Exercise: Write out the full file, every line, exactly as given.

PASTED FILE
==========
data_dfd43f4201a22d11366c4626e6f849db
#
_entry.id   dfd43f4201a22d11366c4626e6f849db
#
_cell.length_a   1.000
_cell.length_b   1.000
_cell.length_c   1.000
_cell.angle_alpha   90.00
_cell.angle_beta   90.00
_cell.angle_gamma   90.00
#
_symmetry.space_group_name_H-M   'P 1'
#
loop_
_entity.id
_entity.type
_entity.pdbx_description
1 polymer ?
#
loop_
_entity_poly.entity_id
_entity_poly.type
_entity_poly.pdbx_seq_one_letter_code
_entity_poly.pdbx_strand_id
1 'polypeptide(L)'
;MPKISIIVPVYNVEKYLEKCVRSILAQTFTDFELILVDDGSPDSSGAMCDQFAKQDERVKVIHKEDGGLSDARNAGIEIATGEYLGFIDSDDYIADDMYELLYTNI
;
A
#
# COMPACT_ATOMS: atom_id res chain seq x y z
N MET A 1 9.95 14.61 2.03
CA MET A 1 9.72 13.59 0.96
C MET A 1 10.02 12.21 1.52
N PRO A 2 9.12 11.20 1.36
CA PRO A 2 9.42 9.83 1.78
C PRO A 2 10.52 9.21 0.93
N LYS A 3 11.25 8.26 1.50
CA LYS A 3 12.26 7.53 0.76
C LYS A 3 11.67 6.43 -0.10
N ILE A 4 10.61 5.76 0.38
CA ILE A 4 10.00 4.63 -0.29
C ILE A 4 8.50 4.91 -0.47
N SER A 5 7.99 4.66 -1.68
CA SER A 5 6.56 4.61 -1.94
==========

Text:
data_dfd43f4201a22d11366c4626e6f849db
#
_entry.id   dfd43f4201a22d11366c4626e6f849db
#
_cell.length_a   1.000
_cell.length_b   1.000
_cell.length_c   1.000
_cell.angle_alpha   90.00
_cell.angle_beta   90.00
_cell.angle_gamma   90.00
#
_symmetry.space_group_name_H-M   'P 1'
#
loop_
_entity.id
_entity.type
_entity.pdbx_description
1 polymer ?
#
loop_
_entity_poly.entity_id
_entity_poly.type
_entity_poly.pdbx_seq_one_letter_code
_entity_poly.pdbx_strand_id
1 'polypeptide(L)'
;MPKISIIVPVYNVEKYLEKCVRSILAQTFTDFELILVDDGSPDSSGAMCDQFAKQDERVKVIHKEDGGLSDARNAGIEIATGEYLGFIDSDDYIADDMYELLYTNI
;
A
#
# COMPACT_ATOMS: atom_id res chain seq x y z
N MET A 1 9.95 14.61 2.03
CA MET A 1 9.72 13.59 0.96
C MET A 1 10.02 12.21 1.52
N PRO A 2 9.12 11.20 1.36
CA PRO A 2 9.42 9.83 1.78
C PRO A 2 10.52 9.21 0.93
N LYS A 3 11.25 8.26 1.50
CA LYS A 3 12.26 7.53 0.76
C LYS A 3 11.67 6.43 -0.10
N ILE A 4 10.61 5.76 0.38
CA ILE A 4 10.00 4.63 -0.29
C ILE A 4 8.50 4.91 -0.47
N SER A 5 7.99 4.66 -1.68
CA SER A 5 6.56 4.61 -1.94